Seneca – Nordwigs & Steinberg have contracted with Henry Sherry, of Neenah, to put in a quantity of pine logs on the north branch of the Embarrass, and are doing a good business, but need a little more snow…..Most of the farmers are busy chopping, preparatory to clearing the land in the spring.  The indications are that a large quantity of wheat will be sown in the spring.


Herman – a new Post-office will soon be established in this town—probably Herman Zuehlke will be the P.M……Brei & Son are making preparations to lumber on Mill Creek…..The town board have laid out a new road to the village of Leopolis.


Wescott – The following are among the arrivals at the Wescott House for the week ending Jan. 16, 1877.

Hon. G.W. Washburn, J. Scott, Oshkosh; J.H.M. Wigman, E.H. Ellis, Green Bay;  G.W. Gerry, Appleton; A. Hazel, Oconto; W.H. Donaldson, Thos Savage, Green Valley; F.A. George, R.D. Willey, J.L. Curtis, Leopolis; Geo. Streeter, Leander Choate, S.W. Hollister, Oshkosh; W.S. Finley, Fond de Lac; O.F. Weed, New London; Jeff Murdock, Oshkosh; Wm. Sexton, A. Hammond, Waukechon; H. Raymond, Pella; J.H. Tourtellotte, Dells House; E.E. Breed, Embarrass; C. Bachelder, W.F. Chapman, Menasha; Geo. O. Bergstrom, A.C. Briggs, Neenah; C. Cohen, Berlin, J. A. Williams, Pine River; J.H. Porter, Lewiston; E. Hogaboom, Angelica; J.W. Martin, Manitowoc; L.O. Rumery & Son, Oshkosh, F.C. Goss, Milwaukee; P.R. Kendall, Green Bay; T.E. Craine, J.M. Nair, Oshkosh; Jus. Colliers, New London.


It’s a Girl – This time it is up to Ira Johnson’s, and it’s a girl.  Why don’t you get a logging job?



Shawano County Journal

27 Jan 1877


Heirs – The heirs of William Potts, supposed to reside somewhere in Wisconsin, will learn something to their advantage by addressing the publisher of the Register, Phoenix, N>Y>


We clip the following items of interest from the Marinette Eagle

White Oak Logs – A couple of white oak logs one of which scaled 600 feet, were brought from the farm of A.B. Phillips, in the Peshtigo Sugar Bush, to this place, one day last week, for the N. Ludington Co.


Injured – Edward McKeon, a teamster at one of the Hamilton & Merryman camps up river, was seriously injured last Monday by being caught between a load of logs and a tree, crushing him about the hips quite badly.  It is thought that some bones may have been fractured.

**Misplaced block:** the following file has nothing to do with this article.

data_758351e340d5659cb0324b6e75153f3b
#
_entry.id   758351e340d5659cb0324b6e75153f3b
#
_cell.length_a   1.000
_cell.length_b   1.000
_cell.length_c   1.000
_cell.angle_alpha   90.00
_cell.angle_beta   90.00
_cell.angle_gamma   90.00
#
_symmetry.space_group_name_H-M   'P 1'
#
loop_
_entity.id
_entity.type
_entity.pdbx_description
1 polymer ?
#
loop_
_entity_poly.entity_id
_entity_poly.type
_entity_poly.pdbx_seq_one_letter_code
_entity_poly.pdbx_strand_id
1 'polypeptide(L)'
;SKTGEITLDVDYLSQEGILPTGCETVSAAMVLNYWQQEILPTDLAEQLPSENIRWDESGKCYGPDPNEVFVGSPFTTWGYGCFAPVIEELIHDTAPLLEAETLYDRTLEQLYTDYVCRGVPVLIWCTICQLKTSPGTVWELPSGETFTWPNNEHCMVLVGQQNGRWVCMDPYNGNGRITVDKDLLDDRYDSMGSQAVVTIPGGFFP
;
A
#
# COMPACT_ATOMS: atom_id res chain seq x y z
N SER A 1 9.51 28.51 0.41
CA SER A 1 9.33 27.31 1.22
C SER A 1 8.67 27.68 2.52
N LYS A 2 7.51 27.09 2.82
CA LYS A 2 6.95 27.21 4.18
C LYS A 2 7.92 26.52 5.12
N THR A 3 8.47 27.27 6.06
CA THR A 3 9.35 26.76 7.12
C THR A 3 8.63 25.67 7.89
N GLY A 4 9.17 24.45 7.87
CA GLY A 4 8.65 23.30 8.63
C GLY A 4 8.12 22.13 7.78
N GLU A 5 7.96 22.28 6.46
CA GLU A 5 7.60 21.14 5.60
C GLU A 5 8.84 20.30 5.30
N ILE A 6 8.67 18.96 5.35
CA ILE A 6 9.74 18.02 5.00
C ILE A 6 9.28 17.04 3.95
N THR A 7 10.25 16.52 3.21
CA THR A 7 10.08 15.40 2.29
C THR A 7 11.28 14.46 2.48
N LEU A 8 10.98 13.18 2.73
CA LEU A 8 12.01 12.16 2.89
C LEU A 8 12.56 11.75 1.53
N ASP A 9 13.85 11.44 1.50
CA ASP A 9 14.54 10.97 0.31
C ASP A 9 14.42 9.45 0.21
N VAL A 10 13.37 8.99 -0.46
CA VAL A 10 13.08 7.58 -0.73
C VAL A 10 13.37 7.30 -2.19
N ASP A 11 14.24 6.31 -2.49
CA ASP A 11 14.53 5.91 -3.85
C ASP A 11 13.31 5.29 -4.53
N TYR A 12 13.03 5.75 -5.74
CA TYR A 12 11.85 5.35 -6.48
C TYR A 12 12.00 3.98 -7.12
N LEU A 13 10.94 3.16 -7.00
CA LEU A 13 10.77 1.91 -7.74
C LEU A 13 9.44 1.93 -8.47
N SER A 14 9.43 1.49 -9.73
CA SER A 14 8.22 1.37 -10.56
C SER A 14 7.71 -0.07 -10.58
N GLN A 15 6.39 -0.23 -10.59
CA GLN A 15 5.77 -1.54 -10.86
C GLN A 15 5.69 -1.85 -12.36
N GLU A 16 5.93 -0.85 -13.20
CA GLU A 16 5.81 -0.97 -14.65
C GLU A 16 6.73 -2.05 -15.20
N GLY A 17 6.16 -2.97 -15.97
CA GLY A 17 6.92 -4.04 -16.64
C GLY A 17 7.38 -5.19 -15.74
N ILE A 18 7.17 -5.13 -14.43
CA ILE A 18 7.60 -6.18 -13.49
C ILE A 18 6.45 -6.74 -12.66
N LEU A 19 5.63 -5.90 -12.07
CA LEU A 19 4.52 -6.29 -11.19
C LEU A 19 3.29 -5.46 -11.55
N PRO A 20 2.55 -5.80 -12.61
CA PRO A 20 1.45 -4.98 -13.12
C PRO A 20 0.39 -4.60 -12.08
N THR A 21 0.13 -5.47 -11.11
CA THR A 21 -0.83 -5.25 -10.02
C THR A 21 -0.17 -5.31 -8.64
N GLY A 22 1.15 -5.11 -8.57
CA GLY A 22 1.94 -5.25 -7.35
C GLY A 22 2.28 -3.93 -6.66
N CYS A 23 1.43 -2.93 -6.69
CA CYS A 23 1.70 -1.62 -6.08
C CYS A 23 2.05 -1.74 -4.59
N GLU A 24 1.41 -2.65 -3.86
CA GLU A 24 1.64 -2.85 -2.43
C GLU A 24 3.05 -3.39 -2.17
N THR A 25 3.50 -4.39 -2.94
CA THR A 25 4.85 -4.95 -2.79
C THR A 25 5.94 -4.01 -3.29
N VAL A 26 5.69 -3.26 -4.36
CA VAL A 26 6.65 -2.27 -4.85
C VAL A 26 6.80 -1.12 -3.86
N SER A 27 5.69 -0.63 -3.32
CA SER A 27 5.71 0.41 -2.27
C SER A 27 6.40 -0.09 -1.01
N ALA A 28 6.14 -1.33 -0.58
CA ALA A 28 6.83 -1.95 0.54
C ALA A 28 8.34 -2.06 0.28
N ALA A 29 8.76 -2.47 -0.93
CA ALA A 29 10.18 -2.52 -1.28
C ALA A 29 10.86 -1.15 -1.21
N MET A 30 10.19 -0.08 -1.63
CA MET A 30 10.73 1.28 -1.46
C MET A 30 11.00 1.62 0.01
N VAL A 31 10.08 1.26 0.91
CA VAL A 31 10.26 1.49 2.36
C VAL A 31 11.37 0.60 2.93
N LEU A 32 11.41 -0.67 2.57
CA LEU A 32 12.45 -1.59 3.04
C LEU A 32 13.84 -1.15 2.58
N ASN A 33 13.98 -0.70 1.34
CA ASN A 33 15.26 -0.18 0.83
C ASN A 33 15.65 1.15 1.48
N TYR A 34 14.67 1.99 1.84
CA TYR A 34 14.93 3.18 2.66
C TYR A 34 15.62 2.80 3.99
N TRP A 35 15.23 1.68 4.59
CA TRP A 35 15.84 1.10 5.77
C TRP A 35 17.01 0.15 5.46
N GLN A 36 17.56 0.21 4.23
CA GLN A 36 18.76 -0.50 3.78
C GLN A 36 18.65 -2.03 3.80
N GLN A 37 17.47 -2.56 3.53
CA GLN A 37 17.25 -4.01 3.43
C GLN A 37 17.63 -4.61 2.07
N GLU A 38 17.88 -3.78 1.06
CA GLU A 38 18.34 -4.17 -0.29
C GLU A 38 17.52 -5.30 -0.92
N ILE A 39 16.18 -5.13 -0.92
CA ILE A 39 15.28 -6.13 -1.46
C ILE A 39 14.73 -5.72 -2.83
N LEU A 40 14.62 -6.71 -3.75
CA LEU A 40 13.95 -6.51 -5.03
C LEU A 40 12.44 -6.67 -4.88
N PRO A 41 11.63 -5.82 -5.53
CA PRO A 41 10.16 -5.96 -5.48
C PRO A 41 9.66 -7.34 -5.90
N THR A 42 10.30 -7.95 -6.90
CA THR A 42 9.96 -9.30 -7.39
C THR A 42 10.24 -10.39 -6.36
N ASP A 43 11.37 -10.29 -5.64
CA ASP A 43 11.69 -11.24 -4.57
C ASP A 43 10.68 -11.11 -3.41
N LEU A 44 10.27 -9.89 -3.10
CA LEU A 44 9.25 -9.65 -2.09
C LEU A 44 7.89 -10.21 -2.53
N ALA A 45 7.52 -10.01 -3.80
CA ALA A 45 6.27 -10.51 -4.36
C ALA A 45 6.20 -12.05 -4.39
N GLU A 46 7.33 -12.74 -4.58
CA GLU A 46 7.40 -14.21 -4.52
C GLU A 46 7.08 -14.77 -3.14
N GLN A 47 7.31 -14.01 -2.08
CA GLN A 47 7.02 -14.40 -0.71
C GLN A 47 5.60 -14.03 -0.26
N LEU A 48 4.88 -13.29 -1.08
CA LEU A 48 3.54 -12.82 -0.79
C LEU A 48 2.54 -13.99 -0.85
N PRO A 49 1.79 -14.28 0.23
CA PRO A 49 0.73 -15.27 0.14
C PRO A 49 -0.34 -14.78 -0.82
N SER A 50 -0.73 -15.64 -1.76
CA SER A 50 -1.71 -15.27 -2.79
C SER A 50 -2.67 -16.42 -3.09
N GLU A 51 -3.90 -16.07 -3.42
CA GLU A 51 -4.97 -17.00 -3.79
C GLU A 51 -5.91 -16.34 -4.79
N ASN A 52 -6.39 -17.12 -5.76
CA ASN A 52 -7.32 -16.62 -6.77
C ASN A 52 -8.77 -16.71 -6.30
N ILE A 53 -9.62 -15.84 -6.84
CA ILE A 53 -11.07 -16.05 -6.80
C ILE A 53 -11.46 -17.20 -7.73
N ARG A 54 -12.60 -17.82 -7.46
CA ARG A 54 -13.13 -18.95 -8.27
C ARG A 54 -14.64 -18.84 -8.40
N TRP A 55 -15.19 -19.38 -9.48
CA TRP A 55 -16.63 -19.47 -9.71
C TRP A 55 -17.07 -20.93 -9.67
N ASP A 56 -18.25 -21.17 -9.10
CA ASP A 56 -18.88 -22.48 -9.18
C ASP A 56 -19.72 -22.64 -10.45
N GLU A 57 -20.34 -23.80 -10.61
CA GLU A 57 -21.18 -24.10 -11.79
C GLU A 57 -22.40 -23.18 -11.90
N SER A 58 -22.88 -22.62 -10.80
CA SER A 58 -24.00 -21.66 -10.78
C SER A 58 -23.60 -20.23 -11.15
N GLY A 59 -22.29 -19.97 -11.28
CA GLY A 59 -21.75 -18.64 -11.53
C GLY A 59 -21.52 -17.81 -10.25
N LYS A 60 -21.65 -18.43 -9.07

House Destroyed – Fred. Kruger’s house, in the town of Washington, was completely destroyed by fire last Monday, together with all its contents.  Two little boys playing with matches and setting fire to an unused stable near the house was the cause of the fire.  Mr. Kruger’s loss is about $400---no insurance.  The loss is a severe one on him at this season of the year, as all his bedding, provisions for the winter, &c, was burned.


Herman – The town board last week let the keeping of Mrs. Richards, a poor woman whose husband is in State Prison, to the lowest bidder, and also let to the highest bidder the services of the two oldest boys.  It seems hard that this should occur in the nineteenth century, and it shows that a county poor house is a necessity for this county.  Could not one be built and made a self sustaining institution, thereby relieving the towns very much?



Shawano County Journal

10 Feb 1877


Gift Enterprise and Concert – D.J. Sparks, of Angelica, is getting up a Gift Enterprise and Concert, to be held at McCord’s Hall, in this city, on March 10th, 1877.  The prize will be forty acres of land, on which there is a good house and barn.  The land is located near Upham & Bro’s mill in Angelica, and is a very desirable property and well worth the price set upon it.  Mr. Sparks takes this method of disposing of his property as he wishes to move away.  The affair will be conducted honestly and fairly, so that each ticket will stand an equal chance of winning the prize.  The price of a ticket is $2.00.  Try your luck once, and you may become the owner of a valuable property cheap.  Remember that “nothing venture, nothing have,” so pitch in, and if you don’t win the loss will be but trifling.


Died – The Marinette Eagle says an accident, resulting in the death of Mr. Joseph Parent, occurred between three and four o’clock on Thursday afternoon.  Mr. Parent was at the time of his death employed by the Boom Co., and engaged about two miles up the river, hauling boom timber.  He drove a large team of horses, using one bob on which the timber was fastened, allowing the hind ends to drag.  When just before entering the main road he encountered a rough place, and in passing over it he must have slipped and the entire load of lumber passed over his body about the middle, in which manner he was found by another teamster about half an hour after the accident, which undoubtedly had caused instant death.  The deceased is a young man about twenty years of age, and is a brother of our townsman, Mr. Thomas Parent, as also to Mrs. C.E. Parent, of Menominee, at which place his father resides.